scraposti.ru

People Sexchatasian

She told The Sunday Times’ Culture magazine: “Considering I had so many eyes on me, I suddenly realised [my private life] affects a greater number of people than just me.

Redating the exodus and conquest

Rated 3.91/5 based on 855 customer reviews
awesome dating profile headlines Add to favorites

Online today

Please discuss this issue on the article's talk page.

The history of Palestine is the study of the past in the region of Palestine, generally defined as a geographic region in the Southern Levant between the Mediterranean Sea and the Jordan River (where Israel and the Palestinian territories are today), and various adjoining lands.

In the 330s BCE, Alexander the Great conquered the area now called Palestine, and the region changed hands numerous times during the wars of the Diadochi, ultimately joining the Seleucid Empire between 219 and 200 BCE.

In 116 BCE, a Seleucid civil war resulted in the independence of certain regions including the minor Hasmonean principality in the Judean Mountains.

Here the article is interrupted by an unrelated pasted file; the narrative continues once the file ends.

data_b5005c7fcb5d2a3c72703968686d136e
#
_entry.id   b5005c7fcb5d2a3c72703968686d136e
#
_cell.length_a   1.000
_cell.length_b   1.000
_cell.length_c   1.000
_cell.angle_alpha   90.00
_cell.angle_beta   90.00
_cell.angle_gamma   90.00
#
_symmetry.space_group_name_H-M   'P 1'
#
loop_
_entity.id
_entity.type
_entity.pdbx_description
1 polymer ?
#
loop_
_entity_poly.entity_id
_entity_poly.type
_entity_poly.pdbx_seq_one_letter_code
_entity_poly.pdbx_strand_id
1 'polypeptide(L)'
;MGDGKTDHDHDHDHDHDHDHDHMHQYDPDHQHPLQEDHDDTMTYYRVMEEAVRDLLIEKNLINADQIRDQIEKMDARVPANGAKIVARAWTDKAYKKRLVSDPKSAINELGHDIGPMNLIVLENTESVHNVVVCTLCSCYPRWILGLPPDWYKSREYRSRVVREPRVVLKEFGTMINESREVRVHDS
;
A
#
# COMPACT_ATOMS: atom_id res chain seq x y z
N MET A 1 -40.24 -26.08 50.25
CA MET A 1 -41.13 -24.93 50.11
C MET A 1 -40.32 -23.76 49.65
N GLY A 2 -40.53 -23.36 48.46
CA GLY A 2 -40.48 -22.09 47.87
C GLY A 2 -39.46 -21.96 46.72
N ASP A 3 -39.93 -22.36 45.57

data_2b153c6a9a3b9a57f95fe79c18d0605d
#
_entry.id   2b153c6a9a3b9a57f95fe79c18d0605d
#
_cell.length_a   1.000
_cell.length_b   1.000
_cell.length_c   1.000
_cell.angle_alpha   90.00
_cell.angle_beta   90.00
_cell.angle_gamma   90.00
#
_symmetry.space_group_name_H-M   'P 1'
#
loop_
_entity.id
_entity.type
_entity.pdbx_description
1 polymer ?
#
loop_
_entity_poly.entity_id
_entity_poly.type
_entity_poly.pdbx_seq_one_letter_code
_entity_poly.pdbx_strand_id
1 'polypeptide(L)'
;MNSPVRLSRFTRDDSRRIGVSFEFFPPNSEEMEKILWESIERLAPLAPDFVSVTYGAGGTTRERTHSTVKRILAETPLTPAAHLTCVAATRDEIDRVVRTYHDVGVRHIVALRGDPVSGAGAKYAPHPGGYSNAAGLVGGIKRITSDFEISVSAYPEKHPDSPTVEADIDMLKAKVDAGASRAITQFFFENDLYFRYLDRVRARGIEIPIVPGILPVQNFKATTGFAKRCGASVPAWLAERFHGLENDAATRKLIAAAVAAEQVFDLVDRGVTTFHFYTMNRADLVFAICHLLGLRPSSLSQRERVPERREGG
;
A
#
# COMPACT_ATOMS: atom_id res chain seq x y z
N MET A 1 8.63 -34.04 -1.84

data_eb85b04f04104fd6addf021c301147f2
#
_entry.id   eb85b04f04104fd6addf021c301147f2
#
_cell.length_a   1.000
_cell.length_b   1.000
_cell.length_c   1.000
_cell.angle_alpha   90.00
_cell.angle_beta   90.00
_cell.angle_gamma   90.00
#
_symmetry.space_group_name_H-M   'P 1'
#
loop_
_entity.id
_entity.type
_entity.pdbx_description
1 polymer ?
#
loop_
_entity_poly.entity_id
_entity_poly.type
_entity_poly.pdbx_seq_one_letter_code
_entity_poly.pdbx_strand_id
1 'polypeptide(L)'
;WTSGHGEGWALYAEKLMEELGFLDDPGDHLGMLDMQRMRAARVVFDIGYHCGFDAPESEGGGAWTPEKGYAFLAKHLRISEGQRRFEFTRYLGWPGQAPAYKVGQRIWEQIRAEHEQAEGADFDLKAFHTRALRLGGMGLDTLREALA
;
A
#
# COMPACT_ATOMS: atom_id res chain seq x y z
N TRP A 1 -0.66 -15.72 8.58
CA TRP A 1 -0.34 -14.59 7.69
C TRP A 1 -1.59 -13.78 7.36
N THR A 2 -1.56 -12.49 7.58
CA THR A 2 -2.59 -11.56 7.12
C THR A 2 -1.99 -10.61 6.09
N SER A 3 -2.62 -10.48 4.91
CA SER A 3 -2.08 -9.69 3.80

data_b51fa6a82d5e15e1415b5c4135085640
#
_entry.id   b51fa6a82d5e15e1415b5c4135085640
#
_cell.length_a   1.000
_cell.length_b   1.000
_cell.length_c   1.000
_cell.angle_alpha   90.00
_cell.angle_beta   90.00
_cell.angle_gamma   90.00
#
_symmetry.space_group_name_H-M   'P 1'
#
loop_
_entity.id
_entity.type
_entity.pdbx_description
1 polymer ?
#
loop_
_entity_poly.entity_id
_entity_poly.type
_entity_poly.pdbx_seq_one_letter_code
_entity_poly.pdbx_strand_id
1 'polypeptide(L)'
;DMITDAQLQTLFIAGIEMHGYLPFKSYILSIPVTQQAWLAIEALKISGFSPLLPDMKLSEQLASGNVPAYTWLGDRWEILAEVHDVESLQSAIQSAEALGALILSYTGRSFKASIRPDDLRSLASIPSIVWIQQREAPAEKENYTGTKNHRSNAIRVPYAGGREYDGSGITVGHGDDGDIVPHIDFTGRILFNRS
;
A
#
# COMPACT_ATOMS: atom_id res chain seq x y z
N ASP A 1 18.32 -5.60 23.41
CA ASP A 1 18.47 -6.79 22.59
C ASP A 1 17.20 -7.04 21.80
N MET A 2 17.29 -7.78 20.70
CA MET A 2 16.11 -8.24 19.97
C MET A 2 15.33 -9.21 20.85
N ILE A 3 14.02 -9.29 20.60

Increasing Jewish immigration in the late 19th and early 20th centuries added considerably to the Jewish communities in Jerusalem, Safed, Tiberias and Jaffa.

During World War I the British government issued the Balfour Declaration of 1917, stating that the British Government favors the establishment of national home for the Jewish people in Palestine. The League of Nations formally awarded Britain a mandate over Palestine in 1922.

From 110 BCE, the Hasmoneans extended their authority over much of the area, creating a Judean–Samaritan–Idumaean–Ituraean–Galilean alliance.

In 1832, the region was conquered by Muhammad Ali's Egypt, but, in 1840, Britain intervened and returned control of the Levant to the Ottomans in return for further capitulations.

In 691, the Dome of the Rock became the world's first great work of Islamic architecture. From 878 Palestine was ruled from Egypt by semi-autonomous rulers for almost a century, beginning with Ahmad ibn Tulun, and ending with the Ikhshidid rulers who were both buried in Jerusalem.

Over these centuries many heretical Christians had converted to Islam. In 1073 Palestine was captured by the Great Seljuq Empire, only to be recaptured by the Fatimids in 1098, who then lost the region to the Crusaders in 1099.

Please help by moving some material from it into the body of the article.

Please read the layout guide and lead section guidelines to ensure the section will still be inclusive of all essential details.